Today at the bookstore I had the pleasure of meeting a young author named Felicia Luna Lemus. Her debut novel, published by FSG, is titled Trace Elements of Random Tea Parties. This book is about both “princess dykes” and the chicana life, a blend that could only occur in Los Angeles. She seemed almost giddy at seeing her book on the shelves, and understandably so. She is diligently at work on another novel which she foresees finishing in about five years, which is about how long the first one took. In the meantime, she is actively seeking a position teaching creative writing, which should be well within reach considering this first novel and her MFA from Cal Arts. If you want to hear more check out this review at the San Francisco Chronicle and here is a double interview with her and one of the original outlaws of queer fiction, John Rechy (City of Night is the book that made him famous), which appeared in The Advocate magazine.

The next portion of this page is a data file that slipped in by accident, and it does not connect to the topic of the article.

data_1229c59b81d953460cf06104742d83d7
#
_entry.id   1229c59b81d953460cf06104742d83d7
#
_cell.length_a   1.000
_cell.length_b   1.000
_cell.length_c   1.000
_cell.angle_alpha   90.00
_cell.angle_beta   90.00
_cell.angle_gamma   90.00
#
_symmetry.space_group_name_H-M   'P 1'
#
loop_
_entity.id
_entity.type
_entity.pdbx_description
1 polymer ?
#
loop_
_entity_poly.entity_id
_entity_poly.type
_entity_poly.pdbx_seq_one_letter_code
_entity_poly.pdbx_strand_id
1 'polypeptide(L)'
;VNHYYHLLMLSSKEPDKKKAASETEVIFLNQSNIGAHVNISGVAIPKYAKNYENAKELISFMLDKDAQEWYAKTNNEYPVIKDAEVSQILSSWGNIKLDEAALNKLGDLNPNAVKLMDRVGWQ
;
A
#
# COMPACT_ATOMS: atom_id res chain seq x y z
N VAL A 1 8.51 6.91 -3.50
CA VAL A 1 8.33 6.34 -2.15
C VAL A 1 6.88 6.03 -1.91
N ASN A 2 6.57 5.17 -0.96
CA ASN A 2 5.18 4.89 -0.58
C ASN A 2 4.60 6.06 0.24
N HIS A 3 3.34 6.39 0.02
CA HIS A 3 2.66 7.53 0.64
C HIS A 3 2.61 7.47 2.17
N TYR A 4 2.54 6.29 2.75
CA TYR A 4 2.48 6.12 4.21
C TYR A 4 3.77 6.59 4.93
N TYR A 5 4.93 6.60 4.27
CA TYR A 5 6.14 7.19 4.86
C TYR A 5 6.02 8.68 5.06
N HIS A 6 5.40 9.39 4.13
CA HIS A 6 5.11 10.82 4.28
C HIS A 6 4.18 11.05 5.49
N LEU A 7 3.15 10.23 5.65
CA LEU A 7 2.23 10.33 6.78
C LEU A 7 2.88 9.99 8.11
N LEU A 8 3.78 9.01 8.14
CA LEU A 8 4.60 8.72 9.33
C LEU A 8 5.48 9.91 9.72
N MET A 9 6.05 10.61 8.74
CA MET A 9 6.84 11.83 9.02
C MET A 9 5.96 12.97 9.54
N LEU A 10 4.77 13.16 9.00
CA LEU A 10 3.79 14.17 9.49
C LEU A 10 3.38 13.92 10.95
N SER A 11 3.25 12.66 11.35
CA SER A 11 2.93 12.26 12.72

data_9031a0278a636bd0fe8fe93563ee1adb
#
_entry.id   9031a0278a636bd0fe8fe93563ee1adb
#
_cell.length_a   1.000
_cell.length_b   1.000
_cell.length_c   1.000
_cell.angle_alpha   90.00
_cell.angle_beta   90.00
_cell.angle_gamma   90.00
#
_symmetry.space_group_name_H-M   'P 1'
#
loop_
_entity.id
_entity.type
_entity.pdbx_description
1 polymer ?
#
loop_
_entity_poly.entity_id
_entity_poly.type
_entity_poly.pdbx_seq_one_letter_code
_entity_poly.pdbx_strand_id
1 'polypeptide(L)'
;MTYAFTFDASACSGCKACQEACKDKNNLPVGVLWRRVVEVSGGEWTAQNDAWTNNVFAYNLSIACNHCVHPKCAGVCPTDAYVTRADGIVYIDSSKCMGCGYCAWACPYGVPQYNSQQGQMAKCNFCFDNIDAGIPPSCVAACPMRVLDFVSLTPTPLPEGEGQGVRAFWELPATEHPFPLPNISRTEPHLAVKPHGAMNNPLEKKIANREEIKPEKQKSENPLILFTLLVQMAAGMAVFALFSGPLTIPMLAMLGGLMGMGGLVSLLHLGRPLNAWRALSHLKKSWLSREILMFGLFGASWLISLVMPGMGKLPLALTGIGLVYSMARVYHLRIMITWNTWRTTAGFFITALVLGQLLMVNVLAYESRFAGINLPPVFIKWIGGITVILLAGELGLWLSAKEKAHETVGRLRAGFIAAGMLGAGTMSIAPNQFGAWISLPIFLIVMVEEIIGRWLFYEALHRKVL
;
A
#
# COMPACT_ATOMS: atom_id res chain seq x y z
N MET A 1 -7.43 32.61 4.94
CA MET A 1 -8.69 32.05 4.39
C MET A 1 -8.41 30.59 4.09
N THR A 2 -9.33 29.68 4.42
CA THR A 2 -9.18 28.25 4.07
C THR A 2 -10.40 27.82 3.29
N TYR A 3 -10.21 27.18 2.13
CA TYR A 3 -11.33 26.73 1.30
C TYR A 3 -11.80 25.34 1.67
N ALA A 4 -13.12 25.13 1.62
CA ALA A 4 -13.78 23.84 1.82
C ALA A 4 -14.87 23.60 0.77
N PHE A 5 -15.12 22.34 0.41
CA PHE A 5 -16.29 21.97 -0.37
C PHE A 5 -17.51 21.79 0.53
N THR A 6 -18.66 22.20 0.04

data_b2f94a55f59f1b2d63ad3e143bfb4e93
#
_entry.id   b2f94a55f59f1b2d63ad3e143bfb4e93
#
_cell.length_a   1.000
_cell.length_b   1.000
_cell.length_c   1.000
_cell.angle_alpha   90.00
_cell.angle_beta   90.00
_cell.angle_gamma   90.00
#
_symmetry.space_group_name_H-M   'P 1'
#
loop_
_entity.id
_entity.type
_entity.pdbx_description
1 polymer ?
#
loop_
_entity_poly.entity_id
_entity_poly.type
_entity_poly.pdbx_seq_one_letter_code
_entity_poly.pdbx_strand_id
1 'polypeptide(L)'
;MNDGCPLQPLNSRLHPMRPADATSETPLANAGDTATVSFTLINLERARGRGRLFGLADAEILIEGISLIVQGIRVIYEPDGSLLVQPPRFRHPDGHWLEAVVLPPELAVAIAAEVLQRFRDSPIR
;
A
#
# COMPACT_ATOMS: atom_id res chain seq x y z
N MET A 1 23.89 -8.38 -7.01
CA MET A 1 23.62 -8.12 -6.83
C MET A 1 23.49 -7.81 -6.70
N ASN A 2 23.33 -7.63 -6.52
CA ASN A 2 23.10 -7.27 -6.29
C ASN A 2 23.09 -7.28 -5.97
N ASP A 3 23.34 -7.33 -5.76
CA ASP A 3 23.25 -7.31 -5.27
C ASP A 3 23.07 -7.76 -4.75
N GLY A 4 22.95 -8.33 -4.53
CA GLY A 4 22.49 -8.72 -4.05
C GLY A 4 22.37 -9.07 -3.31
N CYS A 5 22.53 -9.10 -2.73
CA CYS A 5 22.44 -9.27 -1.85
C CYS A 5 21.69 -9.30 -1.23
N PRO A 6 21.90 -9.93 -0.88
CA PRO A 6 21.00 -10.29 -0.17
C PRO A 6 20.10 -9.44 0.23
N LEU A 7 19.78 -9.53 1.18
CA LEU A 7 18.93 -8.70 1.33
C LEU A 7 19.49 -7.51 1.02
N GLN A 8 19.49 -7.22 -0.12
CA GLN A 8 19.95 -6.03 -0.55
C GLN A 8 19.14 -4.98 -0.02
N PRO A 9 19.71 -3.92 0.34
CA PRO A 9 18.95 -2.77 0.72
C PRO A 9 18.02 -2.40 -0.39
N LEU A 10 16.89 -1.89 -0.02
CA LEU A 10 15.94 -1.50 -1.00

Josh Ferris, who continues to do an admirable job filling in at TEV, noted today that Junot Diaz’s long-awaited novel The Brief Wondrous Life of Oscar Wao finally has a street date.The reason I’m so excited about this is that Diaz’s story by the same title in the New Yorker’s 2000 end-of-year fiction issue was one of the best stories that’s appeared in the magazine in the ten years I’ve been reading it. It is a story so good that I still remember talking to various people about in my then home city of Los Angeles, people with whom I never before or after talked fiction. It was a story that got around. And now, finally, it has blossomed into a book.Unfortunately, since the story dates from the NYer’s stone age era, it’s not available online, but a brief excerpt is available. In addition, Ferris at TEV has pointed to an audio interview of Diaz.Separately, (and also not available online), The Economist has a short but fairly glowing review of Salmon Fishing in the Yemen, the debut novel of Paul Torday. “Every so often,” the review begins,a novel comes along that is quite original; think of Yann Martel’s enchanting Life of Pi, for instance. Salmon Fishing in the Yemen is another oddball piece of fiction that – despite being told through dry diary extracts, e-mails and reports – is an amusing satire on the tensions between the West and the Middle East, and a commentary on the value of belief to mankind.